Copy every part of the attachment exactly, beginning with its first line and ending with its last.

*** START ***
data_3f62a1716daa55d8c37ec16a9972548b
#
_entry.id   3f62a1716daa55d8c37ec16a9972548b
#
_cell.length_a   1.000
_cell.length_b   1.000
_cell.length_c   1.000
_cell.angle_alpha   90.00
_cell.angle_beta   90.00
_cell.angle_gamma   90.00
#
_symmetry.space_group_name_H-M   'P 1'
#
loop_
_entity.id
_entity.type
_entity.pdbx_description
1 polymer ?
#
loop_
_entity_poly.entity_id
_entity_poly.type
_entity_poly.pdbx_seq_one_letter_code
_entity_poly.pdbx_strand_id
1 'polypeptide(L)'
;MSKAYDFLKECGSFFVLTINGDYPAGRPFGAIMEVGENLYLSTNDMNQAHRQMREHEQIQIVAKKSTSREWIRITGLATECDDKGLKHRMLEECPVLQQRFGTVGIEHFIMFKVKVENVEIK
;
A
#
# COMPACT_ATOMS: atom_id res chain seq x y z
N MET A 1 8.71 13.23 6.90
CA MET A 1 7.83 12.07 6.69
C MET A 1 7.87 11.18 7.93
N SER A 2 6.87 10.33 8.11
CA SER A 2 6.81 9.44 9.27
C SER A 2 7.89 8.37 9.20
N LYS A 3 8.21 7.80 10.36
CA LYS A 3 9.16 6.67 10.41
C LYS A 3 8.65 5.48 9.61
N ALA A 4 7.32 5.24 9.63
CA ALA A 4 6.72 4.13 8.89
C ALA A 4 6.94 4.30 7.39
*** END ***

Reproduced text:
data_3f62a1716daa55d8c37ec16a9972548b
#
_entry.id   3f62a1716daa55d8c37ec16a9972548b
#
_cell.length_a   1.000
_cell.length_b   1.000
_cell.length_c   1.000
_cell.angle_alpha   90.00
_cell.angle_beta   90.00
_cell.angle_gamma   90.00
#
_symmetry.space_group_name_H-M   'P 1'
#
loop_
_entity.id
_entity.type
_entity.pdbx_description
1 polymer ?
#
loop_
_entity_poly.entity_id
_entity_poly.type
_entity_poly.pdbx_seq_one_letter_code
_entity_poly.pdbx_strand_id
1 'polypeptide(L)'
;MSKAYDFLKECGSFFVLTINGDYPAGRPFGAIMEVGENLYLSTNDMNQAHRQMREHEQIQIVAKKSTSREWIRITGLATECDDKGLKHRMLEECPVLQQRFGTVGIEHFIMFKVKVENVEIK
;
A
#
# COMPACT_ATOMS: atom_id res chain seq x y z
N MET A 1 8.71 13.23 6.90
CA MET A 1 7.83 12.07 6.69
C MET A 1 7.87 11.18 7.93
N SER A 2 6.87 10.33 8.11
CA SER A 2 6.81 9.44 9.27
C SER A 2 7.89 8.37 9.20
N LYS A 3 8.21 7.80 10.36
CA LYS A 3 9.16 6.67 10.41
C LYS A 3 8.65 5.48 9.61
N ALA A 4 7.32 5.24 9.63
CA ALA A 4 6.72 4.13 8.89
C ALA A 4 6.94 4.30 7.39